(1 CHRONICLES 3:15)

“The sons of Jo•siʹah were the firstborn, Jo•haʹnan, the second, Je•hoiʹa•kim, the third, Zed•e•kiʹah, the fourth, Shalʹlum.”

*** it-2 p. 86 Johanan ***
4. Firstborn son of King Josiah. (1Ch 3:15) Since he is nowhere mentioned in connection with succession to the throne of Judah, as are his three younger brothers, he must have died before his father’s death.—2Ki 23:30, 34; 24:17; Jer 22:11; see JOSIAH No. 1.

*** it-2 p. 1227 Zedekiah ***
At 1 Chronicles 3:15, Zedekiah is listed as the “third” son of Josiah. Whereas he was actually the fourth son in the order of birth (compare 2Ki 23:30, 31; 24:18; Jer 22:11), he may here be placed before his full brother Shallum (Jehoahaz) because of having ruled much longer.

(1 CHRONICLES 3:17)

“The sons of Jec•o•niʹah the prisoner were She•alʹti•el,”

*** w05 10/1 p. 9 par. 2 Highlights From the Book of First Chronicles ***
3:17—Why does Luke 3:27 refer to Jeconiah’s son Shealtiel as the son of Neri? Jeconiah was the father of Shealtiel. However, Neri apparently gave his daughter to Shealtiel as a wife. Luke referred to Neri’s son-in-law as Neri’s son just as he did in the case of Joseph, calling him the son of Mary’s father, Heli.—Luke 3:23.

*** w92 7/15 pp. 5-6 Does the Bible Contradict Itself? ***
▪ Who was the father of Shealtiel?
Certain texts indicate that Jeconiah (King Jehoiachin) was the fleshly father of Shealtiel. (1 Chronicles 3:16-18; Matthew 1:12) But the Gospel writer Luke called Shealtiel the “son of Neri.” (Luke 3:27) Neri apparently gave his daughter to Shealtiel as a wife. Since the Hebrews commonly referred to a son-in-law as a son, especially in genealogical listings, Luke could properly call Shealtiel the son of Neri. Similarly, Luke referred to Joseph as the son of Heli, who was actually the father of Joseph’s wife, Mary.—Luke 3:23.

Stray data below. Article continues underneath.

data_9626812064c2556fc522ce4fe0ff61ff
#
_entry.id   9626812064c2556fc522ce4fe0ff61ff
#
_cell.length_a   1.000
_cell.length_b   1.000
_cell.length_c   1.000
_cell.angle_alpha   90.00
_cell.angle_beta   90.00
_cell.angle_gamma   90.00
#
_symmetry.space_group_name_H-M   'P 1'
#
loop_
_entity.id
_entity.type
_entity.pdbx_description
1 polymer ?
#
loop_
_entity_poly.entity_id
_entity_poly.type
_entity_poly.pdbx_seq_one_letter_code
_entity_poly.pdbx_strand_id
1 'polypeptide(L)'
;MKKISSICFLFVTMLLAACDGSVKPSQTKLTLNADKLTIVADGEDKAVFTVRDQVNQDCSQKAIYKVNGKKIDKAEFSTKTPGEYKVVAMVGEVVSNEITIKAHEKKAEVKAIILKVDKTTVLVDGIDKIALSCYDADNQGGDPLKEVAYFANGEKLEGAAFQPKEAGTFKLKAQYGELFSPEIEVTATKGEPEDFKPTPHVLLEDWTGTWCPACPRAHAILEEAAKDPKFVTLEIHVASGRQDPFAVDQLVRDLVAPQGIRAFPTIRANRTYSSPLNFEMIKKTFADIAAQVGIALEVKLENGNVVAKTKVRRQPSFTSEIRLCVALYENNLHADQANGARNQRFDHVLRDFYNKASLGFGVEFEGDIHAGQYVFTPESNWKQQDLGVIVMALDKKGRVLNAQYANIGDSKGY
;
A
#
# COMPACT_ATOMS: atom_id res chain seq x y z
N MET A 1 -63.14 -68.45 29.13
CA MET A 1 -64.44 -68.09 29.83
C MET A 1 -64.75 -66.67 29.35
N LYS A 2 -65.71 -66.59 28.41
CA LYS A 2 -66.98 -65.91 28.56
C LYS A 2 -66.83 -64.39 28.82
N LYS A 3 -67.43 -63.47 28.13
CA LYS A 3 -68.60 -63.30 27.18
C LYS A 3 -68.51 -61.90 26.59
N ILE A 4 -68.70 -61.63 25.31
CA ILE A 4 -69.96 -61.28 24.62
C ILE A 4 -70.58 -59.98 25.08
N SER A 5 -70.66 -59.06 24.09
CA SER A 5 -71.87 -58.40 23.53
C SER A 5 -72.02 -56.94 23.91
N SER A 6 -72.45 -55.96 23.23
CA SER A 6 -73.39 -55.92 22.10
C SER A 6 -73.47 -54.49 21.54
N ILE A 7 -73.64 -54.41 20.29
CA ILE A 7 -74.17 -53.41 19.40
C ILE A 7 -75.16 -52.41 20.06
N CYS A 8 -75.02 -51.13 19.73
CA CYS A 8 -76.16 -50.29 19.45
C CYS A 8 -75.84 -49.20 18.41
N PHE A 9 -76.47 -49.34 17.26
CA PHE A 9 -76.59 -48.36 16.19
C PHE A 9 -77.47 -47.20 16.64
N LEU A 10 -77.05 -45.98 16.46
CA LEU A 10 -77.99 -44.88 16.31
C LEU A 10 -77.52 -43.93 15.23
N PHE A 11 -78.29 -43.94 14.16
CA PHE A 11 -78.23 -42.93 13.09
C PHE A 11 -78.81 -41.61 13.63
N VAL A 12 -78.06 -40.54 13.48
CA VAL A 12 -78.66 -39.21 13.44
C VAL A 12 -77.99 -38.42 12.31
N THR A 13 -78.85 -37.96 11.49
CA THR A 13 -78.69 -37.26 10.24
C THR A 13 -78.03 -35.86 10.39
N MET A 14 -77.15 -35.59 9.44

*** it-1 p. 147 Archaeology ***
Near the Ishtar Gate in Babylon some 300 cuneiform tablets were uncovered relating to the period of King Nebuchadnezzar’s reign. Among lists of the names of workers and captives then living in Babylon to whom provisions were given appears that of “Yaukin, king of the land of Yahud,” that is, “Jehoiachin, the king of the land of Judah,” who was taken to Babylon at the time of Nebuchadnezzar’s conquest of Jerusalem in 617 B.C.E. He was released from the house of detention by Awil-Marduk (Evil-merodach), Nebuchadnezzar’s successor, and was given a daily allowance of food. (2Ki 25:27-30) Five of Jehoiachin’s sons are also mentioned on these tablets.—1Ch 3:17, 18.

*** it-1 p. 199 Assir ***
The King James Version uses the name Assir at 1 Chronicles 3:17; however, many modern translations (AS, AT, Mo, NW, Ro, RS) view the Hebrew word here, not as a proper name, but, rather, as an expression descriptive of Jeconiah (Jehoiachin) as a captive or prisoner in Babylon. (2Ki 24:12-15; 25:27-30) The New World Translation fittingly reads: “And the sons of Jeconiah as prisoner [ʼas•sirʹ] were Shealtiel . . .”

(1 CHRONICLES 3:18)

“Mal•chiʹram, Pe•daiʹah, She•nazʹzar, Jek•a•miʹah, Hoshʹa•ma, and Ned•a•biʹah.”

*** it-1 p. 147 Archaeology ***
Near the Ishtar Gate in Babylon some 300 cuneiform tablets were uncovered relating to the period of King Nebuchadnezzar’s reign. Among lists of the names of workers and captives then living in Babylon to whom provisions were given appears that of “Yaukin, king of the land of Yahud,” that is, “Jehoiachin, the king of the land of Judah,” who was taken to Babylon at the time of Nebuchadnezzar’s conquest of Jerusalem in 617 B.C.E. He was released from the house of detention by Awil-Marduk (Evil-merodach), Nebuchadnezzar’s successor, and was given a daily allowance of food. (2Ki 25:27-30) Five of Jehoiachin’s sons are also mentioned on these tablets.—1Ch 3:17, 18.

(1 CHRONICLES 3:19)

“The sons of Pe•daiʹah were Ze•rubʹba•bel and Shimʹe•i; and the sons of Ze•rubʹba•bel were Me•shulʹlam and Han•a•niʹah (and She•loʹmith was their sister);”

*** w05 10/1 p. 9 par. 3 Highlights From the Book of First Chronicles ***
3:17-19—How were Zerubbabel, Pedaiah, and Shealtiel related? Zerubbabel was a son of Pedaiah, who was a brother of Shealtiel. Yet, the Bible at times calls Zerubbabel the son of Shealtiel. (Matthew 1:12; Luke 3:27) This could be because Pedaiah died and Shealtiel raised Zerubbabel. Or perhaps since Shealtiel died without having a child, Pedaiah performed brother-in-law marriage, and Zerubbabel was the firstborn of that union.—Deuteronomy 25:5-10.

*** it-1 p. 916 Genealogy of Jesus Christ ***
Matthew indicates that Zerubbabel is the son of Shealtiel (Mt 1:12), and this coincides with other references. (Ezr 3:2; Ne 12:1; Hag 1:14; Lu 3:27) However, at 1 Chronicles 3:19 Zerubbabel is referred to as the son of Pedaiah. Evidently Zerubbabel was the natural son of Pedaiah and the legal son of Shealtiel by reason of brother-in-law marriage; or possibly, after Zerubbabel’s father Pedaiah died, Zerubbabel was brought up by Shealtiel as his son and therefore became legally recognized as the son of Shealtiel.